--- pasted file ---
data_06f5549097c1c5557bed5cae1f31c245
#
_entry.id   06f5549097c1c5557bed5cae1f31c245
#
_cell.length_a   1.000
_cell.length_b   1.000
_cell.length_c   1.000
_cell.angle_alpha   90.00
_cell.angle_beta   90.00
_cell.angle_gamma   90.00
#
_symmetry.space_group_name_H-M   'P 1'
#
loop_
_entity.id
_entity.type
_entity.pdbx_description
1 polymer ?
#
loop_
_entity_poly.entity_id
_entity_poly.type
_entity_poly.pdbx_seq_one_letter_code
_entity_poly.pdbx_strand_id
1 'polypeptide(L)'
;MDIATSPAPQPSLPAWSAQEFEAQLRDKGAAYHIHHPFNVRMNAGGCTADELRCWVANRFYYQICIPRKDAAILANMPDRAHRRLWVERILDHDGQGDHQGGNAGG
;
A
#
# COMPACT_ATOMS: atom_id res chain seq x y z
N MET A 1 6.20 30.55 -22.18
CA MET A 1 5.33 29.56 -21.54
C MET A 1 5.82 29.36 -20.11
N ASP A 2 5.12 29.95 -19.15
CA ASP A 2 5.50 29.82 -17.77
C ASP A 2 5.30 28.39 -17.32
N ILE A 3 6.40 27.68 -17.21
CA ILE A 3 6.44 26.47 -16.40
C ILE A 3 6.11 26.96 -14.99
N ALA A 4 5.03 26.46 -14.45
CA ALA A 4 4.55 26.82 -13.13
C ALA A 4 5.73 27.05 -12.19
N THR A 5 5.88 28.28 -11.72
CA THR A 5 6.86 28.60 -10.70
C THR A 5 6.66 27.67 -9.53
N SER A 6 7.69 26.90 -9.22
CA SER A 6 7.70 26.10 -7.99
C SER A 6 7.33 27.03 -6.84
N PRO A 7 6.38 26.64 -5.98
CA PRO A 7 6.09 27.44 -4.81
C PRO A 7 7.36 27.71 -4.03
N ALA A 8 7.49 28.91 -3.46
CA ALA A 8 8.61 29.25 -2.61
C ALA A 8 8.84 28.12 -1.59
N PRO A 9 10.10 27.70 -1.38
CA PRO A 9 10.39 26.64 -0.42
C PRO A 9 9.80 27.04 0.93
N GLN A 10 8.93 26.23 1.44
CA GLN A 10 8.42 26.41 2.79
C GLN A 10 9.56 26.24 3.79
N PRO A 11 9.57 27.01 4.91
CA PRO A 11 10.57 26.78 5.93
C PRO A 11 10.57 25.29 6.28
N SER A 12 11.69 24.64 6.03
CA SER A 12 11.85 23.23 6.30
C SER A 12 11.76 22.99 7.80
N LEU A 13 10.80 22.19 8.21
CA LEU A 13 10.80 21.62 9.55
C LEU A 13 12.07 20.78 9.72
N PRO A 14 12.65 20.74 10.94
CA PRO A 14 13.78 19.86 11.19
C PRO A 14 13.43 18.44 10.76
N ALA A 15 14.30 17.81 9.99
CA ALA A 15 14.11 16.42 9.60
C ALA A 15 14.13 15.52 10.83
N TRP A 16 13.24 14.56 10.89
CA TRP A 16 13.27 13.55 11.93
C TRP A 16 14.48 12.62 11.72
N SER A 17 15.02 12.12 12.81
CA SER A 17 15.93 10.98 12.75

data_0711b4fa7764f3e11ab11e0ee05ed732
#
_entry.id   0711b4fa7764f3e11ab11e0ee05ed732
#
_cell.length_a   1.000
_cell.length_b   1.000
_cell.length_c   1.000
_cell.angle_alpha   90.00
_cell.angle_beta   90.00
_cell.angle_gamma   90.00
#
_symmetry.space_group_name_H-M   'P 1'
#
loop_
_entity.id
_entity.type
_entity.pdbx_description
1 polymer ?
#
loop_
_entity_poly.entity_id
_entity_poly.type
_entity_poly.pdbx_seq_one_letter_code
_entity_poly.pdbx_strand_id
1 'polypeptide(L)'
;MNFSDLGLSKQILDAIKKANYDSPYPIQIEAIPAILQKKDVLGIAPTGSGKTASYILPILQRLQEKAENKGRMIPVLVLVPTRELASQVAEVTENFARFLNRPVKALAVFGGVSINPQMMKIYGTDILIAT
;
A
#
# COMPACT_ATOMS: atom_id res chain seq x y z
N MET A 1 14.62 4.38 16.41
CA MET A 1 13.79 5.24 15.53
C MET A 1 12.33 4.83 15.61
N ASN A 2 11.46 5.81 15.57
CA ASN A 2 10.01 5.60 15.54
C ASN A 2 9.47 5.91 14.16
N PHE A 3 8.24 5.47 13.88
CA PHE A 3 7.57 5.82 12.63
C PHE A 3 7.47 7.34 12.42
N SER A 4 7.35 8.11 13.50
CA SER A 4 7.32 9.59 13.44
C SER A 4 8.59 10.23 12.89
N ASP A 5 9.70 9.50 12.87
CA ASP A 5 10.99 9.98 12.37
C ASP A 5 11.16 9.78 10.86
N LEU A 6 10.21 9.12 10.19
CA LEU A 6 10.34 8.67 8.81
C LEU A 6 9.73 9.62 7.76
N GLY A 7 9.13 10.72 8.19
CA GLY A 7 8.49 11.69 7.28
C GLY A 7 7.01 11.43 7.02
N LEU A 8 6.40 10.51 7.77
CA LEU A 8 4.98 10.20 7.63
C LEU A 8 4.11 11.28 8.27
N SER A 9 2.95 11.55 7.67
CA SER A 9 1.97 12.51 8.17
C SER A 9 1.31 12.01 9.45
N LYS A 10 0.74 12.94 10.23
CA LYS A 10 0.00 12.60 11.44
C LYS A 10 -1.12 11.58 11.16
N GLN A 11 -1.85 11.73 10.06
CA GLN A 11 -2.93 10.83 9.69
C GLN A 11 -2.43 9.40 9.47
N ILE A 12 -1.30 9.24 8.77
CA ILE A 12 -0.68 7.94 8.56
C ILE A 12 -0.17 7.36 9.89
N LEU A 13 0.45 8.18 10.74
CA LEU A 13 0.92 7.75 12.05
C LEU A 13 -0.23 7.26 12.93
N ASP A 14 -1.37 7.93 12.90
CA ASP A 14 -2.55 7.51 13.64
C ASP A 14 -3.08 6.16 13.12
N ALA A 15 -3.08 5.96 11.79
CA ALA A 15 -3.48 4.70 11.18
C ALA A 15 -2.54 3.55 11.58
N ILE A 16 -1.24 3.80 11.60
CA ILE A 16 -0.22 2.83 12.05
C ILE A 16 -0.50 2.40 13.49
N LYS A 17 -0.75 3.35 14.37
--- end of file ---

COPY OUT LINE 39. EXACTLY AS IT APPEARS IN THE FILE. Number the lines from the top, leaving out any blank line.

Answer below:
C ILE A 3 6.11 26.96 -14.99